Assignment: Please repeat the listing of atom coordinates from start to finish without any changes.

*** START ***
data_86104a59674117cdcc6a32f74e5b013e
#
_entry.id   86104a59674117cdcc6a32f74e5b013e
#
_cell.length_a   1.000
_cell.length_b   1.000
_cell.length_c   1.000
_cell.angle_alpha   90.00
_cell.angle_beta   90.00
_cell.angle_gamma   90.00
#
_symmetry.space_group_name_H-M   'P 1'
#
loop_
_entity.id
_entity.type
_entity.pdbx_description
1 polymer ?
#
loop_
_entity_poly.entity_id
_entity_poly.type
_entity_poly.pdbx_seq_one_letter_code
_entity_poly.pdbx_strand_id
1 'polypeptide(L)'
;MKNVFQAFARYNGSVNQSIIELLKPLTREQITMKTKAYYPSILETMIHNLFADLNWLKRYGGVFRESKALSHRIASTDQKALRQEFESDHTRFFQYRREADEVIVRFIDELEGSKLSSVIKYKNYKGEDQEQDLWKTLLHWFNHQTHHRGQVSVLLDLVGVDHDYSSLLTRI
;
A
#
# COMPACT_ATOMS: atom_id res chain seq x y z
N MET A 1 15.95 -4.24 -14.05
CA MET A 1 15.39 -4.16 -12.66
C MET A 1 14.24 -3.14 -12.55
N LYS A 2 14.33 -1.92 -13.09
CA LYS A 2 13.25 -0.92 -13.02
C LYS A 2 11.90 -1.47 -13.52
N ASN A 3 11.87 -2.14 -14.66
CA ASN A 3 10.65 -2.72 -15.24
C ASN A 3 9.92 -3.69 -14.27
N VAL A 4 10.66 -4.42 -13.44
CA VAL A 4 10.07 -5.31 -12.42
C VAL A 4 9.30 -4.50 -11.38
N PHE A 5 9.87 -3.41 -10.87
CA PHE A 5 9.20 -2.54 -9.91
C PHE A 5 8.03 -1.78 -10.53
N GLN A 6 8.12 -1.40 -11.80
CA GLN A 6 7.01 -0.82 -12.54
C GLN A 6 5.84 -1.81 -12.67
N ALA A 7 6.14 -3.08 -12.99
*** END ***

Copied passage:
data_86104a59674117cdcc6a32f74e5b013e
#
_entry.id   86104a59674117cdcc6a32f74e5b013e
#
_cell.length_a   1.000
_cell.length_b   1.000
_cell.length_c   1.000
_cell.angle_alpha   90.00
_cell.angle_beta   90.00
_cell.angle_gamma   90.00
#
_symmetry.space_group_name_H-M   'P 1'
#
loop_
_entity.id
_entity.type
_entity.pdbx_description
1 polymer ?
#
loop_
_entity_poly.entity_id
_entity_poly.type
_entity_poly.pdbx_seq_one_letter_code
_entity_poly.pdbx_strand_id
1 'polypeptide(L)'
;MKNVFQAFARYNGSVNQSIIELLKPLTREQITMKTKAYYPSILETMIHNLFADLNWLKRYGGVFRESKALSHRIASTDQKALRQEFESDHTRFFQYRREADEVIVRFIDELEGSKLSSVIKYKNYKGEDQEQDLWKTLLHWFNHQTHHRGQVSVLLDLVGVDHDYSSLLTRI
;
A
#
# COMPACT_ATOMS: atom_id res chain seq x y z
N MET A 1 15.95 -4.24 -14.05
CA MET A 1 15.39 -4.16 -12.66
C MET A 1 14.24 -3.14 -12.55
N LYS A 2 14.33 -1.92 -13.09
CA LYS A 2 13.25 -0.92 -13.02
C LYS A 2 11.90 -1.47 -13.52
N ASN A 3 11.87 -2.14 -14.66
CA ASN A 3 10.65 -2.72 -15.24
C ASN A 3 9.92 -3.69 -14.27
N VAL A 4 10.66 -4.42 -13.44
CA VAL A 4 10.07 -5.31 -12.42
C VAL A 4 9.30 -4.50 -11.38
N PHE A 5 9.87 -3.41 -10.87
CA PHE A 5 9.20 -2.54 -9.91
C PHE A 5 8.03 -1.78 -10.53
N GLN A 6 8.12 -1.40 -11.80
CA GLN A 6 7.01 -0.82 -12.54
C GLN A 6 5.84 -1.81 -12.67
N ALA A 7 6.14 -3.08 -12.99